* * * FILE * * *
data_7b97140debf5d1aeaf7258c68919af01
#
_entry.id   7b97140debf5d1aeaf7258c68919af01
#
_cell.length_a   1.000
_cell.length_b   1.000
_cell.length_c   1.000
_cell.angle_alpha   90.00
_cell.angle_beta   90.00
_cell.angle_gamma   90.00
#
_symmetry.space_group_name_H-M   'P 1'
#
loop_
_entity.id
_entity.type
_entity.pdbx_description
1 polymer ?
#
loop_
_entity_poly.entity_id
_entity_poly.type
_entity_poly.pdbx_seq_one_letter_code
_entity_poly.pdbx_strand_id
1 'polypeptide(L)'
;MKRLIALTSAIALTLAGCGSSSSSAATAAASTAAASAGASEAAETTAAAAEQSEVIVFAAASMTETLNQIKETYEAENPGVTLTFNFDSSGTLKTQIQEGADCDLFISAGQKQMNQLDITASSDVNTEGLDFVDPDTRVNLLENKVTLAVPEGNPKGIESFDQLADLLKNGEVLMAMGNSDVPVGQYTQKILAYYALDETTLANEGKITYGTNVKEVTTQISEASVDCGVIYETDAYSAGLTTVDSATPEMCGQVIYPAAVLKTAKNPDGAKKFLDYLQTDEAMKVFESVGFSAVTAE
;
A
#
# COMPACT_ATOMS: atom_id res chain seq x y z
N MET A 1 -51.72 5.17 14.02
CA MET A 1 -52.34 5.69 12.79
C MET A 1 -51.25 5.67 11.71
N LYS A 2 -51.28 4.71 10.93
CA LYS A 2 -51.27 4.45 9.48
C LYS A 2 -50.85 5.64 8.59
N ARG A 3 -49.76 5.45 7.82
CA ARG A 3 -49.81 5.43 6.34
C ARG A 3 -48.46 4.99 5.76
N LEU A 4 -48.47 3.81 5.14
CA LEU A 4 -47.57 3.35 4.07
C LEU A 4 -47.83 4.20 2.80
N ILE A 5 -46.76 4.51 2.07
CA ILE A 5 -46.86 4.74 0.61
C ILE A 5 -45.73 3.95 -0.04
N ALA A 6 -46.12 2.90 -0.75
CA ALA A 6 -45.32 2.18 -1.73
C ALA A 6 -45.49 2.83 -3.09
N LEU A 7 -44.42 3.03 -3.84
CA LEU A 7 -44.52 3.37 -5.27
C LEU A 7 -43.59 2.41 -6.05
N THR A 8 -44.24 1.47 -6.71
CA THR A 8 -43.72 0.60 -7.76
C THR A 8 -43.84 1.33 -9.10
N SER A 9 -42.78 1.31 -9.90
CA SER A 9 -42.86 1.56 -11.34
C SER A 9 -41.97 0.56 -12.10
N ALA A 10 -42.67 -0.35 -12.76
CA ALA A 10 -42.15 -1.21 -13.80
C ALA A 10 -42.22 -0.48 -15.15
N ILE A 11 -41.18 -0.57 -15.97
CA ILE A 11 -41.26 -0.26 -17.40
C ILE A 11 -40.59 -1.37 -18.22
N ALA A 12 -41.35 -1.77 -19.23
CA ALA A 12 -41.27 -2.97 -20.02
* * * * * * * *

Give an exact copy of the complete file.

data_7b97140debf5d1aeaf7258c68919af01
#
_entry.id   7b97140debf5d1aeaf7258c68919af01
#
_cell.length_a   1.000
_cell.length_b   1.000
_cell.length_c   1.000
_cell.angle_alpha   90.00
_cell.angle_beta   90.00
_cell.angle_gamma   90.00
#
_symmetry.space_group_name_H-M   'P 1'
#
loop_
_entity.id
_entity.type
_entity.pdbx_description
1 polymer ?
#
loop_
_entity_poly.entity_id
_entity_poly.type
_entity_poly.pdbx_seq_one_letter_code
_entity_poly.pdbx_strand_id
1 'polypeptide(L)'
;MKRLIALTSAIALTLAGCGSSSSSAATAAASTAAASAGASEAAETTAAAAEQSEVIVFAAASMTETLNQIKETYEAENPGVTLTFNFDSSGTLKTQIQEGADCDLFISAGQKQMNQLDITASSDVNTEGLDFVDPDTRVNLLENKVTLAVPEGNPKGIESFDQLADLLKNGEVLMAMGNSDVPVGQYTQKILAYYALDETTLANEGKITYGTNVKEVTTQISEASVDCGVIYETDAYSAGLTTVDSATPEMCGQVIYPAAVLKTAKNPDGAKKFLDYLQTDEAMKVFESVGFSAVTAE
;
A
#
# COMPACT_ATOMS: atom_id res chain seq x y z
N MET A 1 -51.72 5.17 14.02
CA MET A 1 -52.34 5.69 12.79
C MET A 1 -51.25 5.67 11.71
N LYS A 2 -51.28 4.71 10.93
CA LYS A 2 -51.27 4.45 9.48
C LYS A 2 -50.85 5.64 8.59
N ARG A 3 -49.76 5.45 7.82
CA ARG A 3 -49.81 5.43 6.34
C ARG A 3 -48.46 4.99 5.76
N LEU A 4 -48.47 3.81 5.14
CA LEU A 4 -47.57 3.35 4.07
C LEU A 4 -47.83 4.20 2.80
N ILE A 5 -46.76 4.51 2.07
CA ILE A 5 -46.86 4.74 0.61
C ILE A 5 -45.73 3.95 -0.04
N ALA A 6 -46.12 2.90 -0.75
CA ALA A 6 -45.32 2.18 -1.73
C ALA A 6 -45.49 2.83 -3.09
N LEU A 7 -44.42 3.03 -3.84
CA LEU A 7 -44.52 3.37 -5.27
C LEU A 7 -43.59 2.41 -6.05
N THR A 8 -44.24 1.47 -6.71
CA THR A 8 -43.72 0.60 -7.76
C THR A 8 -43.84 1.33 -9.10
N SER A 9 -42.78 1.31 -9.90
CA SER A 9 -42.86 1.56 -11.34
C SER A 9 -41.97 0.56 -12.10
N ALA A 10 -42.67 -0.35 -12.76
CA ALA A 10 -42.15 -1.21 -13.80
C ALA A 10 -42.22 -0.48 -15.15
N ILE A 11 -41.18 -0.57 -15.97
CA ILE A 11 -41.26 -0.26 -17.40
C ILE A 11 -40.59 -1.37 -18.22
N ALA A 12 -41.35 -1.77 -19.23
CA ALA A 12 -41.27 -2.97 -20.02